● How Adam Smith Can Change Your Life: An Unexpected Guide to Human Nature and Happiness
By Russ Roberts
Summary via publisher (Portfolio)
Adam Smith may have become the patron saint of capitalism after he penned his most famous work, The Wealth of Nations. But few people know that when it came to the behavior of individuals—the way we perceive ourselves, the way we treat others, and the decisions we make in pursuit of happiness—the Scottish philosopher had just as much to say. He developed his ideas on human nature in an epic, sprawling work titled The Theory of Moral Sentiments. In How Adam Smith Can Change Your Life, Roberts examines Smith’s forgotten masterpiece, and finds a treasure trove of timeless, practical wisdom. Smith’s insights into human nature are just as relevant today as they were three hundred years ago. What does it take to be truly happy? Should we pursue fame and fortune or the respect of our friends and family? How can we make the world a better place? Smith’s unexpected answers, framed within the rich context of current events, literature, history, and pop culture, are at once profound, counterintuitive, and highly entertaining.
● How to Speak Money: What the Money People Say–And What It Really Means
By John Lanchester.
Review via Publishers Weekly
Novelist (Capital) and New Yorker contributor Lanchester offers a terrific primer on financial jargon. Lanchester believes that ordinary people are perfectly capable of understanding the arcs of macroeconomics and managing their own microeconomic decisions—they only need to learn the basic lingua franca. Lanchester’s glossary cleverly illustrates arbitrage by way of cocoa futures, explains what a lender of last resort is, and helpfully defines terms such as “yield curve.” Along the way, Lanchester throws in entertaining asides: for instance, he explains how the lexicographer who oversaw the Oxford English Dictionary felt about the word “monetarism.”
● Wealth Management Unwrapped
By Charlotte Beyer
Interview with author via Street.com
Individual investors need to view themselves as the CEO of their own small financial enterprise when selecting an adviser, said Charlotte Beyer, author of ‘Wealth Management Unwrapped’. Along those lines, Beyer said investors should make it clear to their financial advisers at the very beginning what they are willing to pay for and what kind of services they will receive for their money. She added that investors should clearly and honestly communicate with their wealth manager to make sure the relationship is working for both sides. Finally, she said investors should not fire an adviser too quickly, giving them a chance to win back the business.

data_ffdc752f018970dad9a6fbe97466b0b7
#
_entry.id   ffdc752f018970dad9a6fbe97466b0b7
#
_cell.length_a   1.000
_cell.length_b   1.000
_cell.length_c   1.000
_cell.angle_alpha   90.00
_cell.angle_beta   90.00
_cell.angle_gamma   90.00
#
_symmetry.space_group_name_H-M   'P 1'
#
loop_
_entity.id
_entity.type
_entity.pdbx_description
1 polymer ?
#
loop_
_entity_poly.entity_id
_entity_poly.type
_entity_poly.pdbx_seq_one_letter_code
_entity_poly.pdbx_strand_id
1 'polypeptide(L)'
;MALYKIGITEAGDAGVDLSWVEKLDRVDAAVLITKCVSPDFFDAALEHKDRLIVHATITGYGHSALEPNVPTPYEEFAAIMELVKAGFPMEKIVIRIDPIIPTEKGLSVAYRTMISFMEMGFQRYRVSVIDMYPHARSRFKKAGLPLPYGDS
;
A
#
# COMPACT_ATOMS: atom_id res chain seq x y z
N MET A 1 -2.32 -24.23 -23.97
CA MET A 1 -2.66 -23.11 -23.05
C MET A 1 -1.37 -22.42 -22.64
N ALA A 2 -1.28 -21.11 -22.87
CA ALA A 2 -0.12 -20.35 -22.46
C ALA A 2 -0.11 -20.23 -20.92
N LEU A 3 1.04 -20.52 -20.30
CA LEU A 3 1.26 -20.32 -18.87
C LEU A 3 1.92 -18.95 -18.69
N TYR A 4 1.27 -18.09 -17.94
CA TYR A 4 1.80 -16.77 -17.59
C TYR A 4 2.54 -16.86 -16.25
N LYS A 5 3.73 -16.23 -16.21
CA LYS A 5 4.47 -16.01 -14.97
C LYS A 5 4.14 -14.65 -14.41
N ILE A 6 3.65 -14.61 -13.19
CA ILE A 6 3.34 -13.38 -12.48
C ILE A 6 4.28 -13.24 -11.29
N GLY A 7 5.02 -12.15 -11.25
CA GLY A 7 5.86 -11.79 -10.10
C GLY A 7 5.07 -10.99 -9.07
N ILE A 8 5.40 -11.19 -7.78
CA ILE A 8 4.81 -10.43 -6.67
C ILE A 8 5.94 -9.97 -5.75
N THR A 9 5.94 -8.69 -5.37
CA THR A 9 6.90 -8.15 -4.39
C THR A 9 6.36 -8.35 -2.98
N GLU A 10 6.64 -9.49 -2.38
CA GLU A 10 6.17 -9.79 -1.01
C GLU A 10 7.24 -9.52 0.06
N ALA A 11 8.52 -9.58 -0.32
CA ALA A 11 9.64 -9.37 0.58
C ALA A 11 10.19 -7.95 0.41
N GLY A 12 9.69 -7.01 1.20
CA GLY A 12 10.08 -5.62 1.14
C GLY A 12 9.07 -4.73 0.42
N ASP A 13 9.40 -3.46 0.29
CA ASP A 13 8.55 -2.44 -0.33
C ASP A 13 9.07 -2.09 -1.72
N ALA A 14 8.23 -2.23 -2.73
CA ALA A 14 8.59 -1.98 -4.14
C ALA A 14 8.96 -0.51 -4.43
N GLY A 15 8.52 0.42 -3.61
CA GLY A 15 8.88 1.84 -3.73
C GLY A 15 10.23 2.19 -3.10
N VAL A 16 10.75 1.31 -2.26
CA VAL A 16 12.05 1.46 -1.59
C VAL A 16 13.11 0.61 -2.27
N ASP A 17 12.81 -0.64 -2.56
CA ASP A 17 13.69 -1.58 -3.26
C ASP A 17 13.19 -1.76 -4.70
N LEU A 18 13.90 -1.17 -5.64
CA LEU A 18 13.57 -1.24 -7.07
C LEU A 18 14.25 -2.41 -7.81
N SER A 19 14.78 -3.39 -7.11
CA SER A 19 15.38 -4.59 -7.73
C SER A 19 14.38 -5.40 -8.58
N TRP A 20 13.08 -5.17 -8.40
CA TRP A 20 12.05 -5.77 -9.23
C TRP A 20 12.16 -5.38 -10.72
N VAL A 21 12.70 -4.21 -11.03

● Capital Failure: Rebuilding Trust in Financial Services
Edited by Nicholas Morris and David Vines
Summary via publisher (Oxford University Press)
Adam Smith’s ‘invisible hand’ relied on the self-interest of individuals to produce good outcomes. Economists’ belief in efficient markets took this idea further by assuming that all individuals are selfish. This belief underpinned financial deregulation, and the theories on incentives and performance which supported it. However, although Adam Smith argued that although individuals may be self-interested, he argued that they also have other-regarding motivations, including a desire for the approbation of others. This book argues that the trust-intensive nature of financial services makes it essential to cultivate such other-regarding motivations, and it provides proposals on how this might be done.
● The Formation of the BRICS and its Implication for the United States: Emerging Together
By Mark E. Schaefer and John G. Poffenbarger
Summary by publisher (Palgrave Macmillan)
While still considered a world political and economic superpower, the United States is becoming increasingly well-matched by five emerging economies known as the BRICS: Brazil, Russia, India, China, and South Africa. Together, these countries would have the clout to limit the United States’ ability to engage in its preferred foreign policies, thereby reducing US power abroad. In anticipation of this potential alliance, Schaefer and Poffenbarger analyze the foreign policies of individual BRICS members for common goals and approaches as well as bilateral problems that may exist between member states. With particular attention paid to the BRICS’ Africa strategy and founding of the New Development Bank, this work explores joint actions of the BRICS body and suggests policy recommendations the US might adopt in response.